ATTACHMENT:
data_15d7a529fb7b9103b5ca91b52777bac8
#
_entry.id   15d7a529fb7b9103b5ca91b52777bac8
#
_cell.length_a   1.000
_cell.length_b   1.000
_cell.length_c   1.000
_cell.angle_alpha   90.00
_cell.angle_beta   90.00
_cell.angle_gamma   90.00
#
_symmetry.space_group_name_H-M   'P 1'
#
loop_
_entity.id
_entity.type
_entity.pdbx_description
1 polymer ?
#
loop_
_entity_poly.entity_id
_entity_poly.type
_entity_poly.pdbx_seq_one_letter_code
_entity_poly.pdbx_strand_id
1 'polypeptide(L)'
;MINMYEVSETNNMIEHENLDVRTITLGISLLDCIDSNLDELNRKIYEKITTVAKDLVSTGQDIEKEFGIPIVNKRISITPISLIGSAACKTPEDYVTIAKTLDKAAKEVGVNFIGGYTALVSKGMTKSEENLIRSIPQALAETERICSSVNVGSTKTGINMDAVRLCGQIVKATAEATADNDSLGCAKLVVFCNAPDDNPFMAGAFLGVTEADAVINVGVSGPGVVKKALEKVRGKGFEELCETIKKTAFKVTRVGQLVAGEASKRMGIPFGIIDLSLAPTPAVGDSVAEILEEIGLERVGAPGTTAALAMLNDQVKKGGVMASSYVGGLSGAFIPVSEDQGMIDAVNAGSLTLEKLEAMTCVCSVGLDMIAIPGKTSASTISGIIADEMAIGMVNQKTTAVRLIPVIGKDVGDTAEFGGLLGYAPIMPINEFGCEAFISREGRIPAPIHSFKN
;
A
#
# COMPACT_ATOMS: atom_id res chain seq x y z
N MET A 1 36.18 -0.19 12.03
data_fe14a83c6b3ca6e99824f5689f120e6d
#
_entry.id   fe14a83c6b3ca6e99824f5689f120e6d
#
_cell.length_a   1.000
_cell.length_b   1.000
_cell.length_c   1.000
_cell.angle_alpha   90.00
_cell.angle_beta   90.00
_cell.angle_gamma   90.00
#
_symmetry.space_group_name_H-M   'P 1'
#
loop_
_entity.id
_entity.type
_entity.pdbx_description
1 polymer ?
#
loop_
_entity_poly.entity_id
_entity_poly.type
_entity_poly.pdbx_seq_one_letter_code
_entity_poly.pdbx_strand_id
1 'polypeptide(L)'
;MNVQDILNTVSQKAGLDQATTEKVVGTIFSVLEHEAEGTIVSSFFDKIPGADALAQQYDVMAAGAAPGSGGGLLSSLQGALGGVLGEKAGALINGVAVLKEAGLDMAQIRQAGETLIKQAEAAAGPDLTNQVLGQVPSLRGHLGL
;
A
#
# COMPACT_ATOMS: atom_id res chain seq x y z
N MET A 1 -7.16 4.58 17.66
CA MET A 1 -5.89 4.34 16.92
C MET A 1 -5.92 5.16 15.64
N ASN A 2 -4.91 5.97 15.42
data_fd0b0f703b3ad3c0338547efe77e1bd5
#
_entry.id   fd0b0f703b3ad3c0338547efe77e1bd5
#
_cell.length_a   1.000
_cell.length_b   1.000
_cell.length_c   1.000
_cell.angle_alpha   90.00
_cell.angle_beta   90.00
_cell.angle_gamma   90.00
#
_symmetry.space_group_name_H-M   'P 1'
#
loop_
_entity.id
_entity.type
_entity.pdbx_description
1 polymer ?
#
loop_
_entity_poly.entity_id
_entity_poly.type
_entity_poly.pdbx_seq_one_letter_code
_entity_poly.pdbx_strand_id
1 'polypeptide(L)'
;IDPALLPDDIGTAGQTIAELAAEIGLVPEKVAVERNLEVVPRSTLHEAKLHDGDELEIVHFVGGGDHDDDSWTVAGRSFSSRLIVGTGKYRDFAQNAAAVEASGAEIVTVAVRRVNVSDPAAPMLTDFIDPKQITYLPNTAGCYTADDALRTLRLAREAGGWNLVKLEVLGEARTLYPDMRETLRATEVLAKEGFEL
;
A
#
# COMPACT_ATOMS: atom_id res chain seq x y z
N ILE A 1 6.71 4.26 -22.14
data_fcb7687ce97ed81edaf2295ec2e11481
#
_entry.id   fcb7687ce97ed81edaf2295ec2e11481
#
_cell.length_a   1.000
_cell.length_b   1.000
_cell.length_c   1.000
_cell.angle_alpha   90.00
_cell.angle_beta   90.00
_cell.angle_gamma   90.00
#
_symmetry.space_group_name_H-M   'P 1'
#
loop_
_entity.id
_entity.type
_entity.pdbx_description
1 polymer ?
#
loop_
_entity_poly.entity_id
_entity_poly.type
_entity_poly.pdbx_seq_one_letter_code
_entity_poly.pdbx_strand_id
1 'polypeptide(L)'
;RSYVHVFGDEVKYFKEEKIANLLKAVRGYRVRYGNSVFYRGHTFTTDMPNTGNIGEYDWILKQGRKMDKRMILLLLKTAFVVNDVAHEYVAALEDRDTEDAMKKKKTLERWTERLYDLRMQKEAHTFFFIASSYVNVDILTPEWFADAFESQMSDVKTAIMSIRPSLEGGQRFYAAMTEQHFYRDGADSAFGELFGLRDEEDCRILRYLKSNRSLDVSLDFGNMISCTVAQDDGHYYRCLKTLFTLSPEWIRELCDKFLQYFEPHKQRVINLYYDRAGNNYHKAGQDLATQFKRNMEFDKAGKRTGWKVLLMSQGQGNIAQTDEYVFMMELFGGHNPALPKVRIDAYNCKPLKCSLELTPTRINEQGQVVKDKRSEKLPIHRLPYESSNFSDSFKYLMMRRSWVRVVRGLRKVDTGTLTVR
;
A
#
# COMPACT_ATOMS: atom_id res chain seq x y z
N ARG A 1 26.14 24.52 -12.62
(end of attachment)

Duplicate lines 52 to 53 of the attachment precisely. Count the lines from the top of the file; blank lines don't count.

_entity_poly.entity_id
_entity_poly.type